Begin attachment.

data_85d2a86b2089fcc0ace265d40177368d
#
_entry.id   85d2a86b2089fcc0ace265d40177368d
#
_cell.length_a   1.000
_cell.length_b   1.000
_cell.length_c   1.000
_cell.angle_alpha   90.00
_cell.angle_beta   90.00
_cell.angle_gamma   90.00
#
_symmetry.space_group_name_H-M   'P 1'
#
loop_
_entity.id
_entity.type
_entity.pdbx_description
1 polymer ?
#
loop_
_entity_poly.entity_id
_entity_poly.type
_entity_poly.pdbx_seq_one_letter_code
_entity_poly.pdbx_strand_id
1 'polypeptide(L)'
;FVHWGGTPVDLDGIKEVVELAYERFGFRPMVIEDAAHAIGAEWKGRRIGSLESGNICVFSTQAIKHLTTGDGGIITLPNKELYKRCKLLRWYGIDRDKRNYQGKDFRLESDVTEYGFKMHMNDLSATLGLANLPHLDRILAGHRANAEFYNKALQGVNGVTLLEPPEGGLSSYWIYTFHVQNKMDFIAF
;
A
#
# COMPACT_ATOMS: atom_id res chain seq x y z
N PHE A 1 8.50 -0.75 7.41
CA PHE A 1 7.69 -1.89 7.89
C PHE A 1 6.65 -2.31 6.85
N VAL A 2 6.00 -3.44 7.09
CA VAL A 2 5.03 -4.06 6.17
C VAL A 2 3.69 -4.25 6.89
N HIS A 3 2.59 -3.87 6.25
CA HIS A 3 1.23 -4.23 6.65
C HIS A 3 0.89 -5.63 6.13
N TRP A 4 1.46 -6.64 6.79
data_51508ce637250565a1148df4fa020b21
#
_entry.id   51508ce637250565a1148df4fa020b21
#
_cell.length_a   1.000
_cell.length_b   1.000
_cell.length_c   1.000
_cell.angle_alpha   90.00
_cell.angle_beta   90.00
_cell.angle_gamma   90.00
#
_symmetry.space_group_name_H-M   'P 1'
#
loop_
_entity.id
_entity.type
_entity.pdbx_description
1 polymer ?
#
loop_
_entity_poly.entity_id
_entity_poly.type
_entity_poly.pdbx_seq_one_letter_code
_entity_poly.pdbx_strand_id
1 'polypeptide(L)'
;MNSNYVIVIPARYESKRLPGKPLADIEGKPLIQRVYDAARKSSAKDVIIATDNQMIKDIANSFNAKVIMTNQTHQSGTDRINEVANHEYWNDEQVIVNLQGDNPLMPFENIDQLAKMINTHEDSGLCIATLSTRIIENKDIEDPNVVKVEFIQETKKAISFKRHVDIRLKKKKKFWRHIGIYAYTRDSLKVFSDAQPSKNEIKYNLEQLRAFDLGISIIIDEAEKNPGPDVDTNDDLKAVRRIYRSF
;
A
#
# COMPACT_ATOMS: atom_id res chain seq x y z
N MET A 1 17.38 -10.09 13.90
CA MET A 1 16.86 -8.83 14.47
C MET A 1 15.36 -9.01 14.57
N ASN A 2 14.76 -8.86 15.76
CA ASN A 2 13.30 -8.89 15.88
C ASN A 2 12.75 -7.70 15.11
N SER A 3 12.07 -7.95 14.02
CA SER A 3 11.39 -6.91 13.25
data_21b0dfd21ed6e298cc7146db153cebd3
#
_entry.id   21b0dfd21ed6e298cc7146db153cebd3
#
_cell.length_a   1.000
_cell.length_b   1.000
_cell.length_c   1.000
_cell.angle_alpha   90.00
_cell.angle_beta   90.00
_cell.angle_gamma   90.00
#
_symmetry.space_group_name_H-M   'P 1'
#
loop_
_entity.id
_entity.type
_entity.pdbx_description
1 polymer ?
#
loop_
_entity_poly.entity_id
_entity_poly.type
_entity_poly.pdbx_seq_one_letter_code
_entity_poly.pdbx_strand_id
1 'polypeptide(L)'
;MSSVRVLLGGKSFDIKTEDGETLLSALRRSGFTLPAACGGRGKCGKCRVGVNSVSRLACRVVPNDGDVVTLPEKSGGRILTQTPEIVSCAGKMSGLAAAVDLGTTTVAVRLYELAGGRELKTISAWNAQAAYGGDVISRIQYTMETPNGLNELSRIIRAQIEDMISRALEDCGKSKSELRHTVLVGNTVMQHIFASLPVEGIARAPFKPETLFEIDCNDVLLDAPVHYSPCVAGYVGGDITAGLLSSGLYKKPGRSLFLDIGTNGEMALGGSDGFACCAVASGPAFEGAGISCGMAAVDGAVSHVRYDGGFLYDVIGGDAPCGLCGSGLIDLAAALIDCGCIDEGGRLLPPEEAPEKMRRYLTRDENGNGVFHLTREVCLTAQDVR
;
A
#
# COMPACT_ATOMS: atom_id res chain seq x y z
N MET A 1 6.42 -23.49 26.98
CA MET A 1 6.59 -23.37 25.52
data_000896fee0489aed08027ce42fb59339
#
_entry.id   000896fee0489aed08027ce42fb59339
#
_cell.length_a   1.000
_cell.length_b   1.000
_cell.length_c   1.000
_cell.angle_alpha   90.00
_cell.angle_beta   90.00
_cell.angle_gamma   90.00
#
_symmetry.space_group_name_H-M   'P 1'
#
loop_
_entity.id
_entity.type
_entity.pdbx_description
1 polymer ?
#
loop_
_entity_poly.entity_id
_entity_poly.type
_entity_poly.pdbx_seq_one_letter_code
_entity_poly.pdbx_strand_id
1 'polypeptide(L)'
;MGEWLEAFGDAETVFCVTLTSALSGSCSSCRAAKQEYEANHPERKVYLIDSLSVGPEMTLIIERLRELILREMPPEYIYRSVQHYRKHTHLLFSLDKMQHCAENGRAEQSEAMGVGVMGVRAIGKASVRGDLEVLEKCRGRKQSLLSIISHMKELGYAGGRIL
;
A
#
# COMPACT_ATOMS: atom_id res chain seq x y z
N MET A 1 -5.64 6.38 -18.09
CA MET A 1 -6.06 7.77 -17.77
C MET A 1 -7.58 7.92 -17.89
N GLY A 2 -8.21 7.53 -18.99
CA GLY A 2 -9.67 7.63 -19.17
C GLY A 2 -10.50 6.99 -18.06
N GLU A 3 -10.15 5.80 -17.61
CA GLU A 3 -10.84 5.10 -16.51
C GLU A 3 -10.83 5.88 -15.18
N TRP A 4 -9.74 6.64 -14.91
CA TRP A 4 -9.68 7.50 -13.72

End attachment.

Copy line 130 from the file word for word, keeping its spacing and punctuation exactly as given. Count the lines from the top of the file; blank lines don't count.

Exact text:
loop_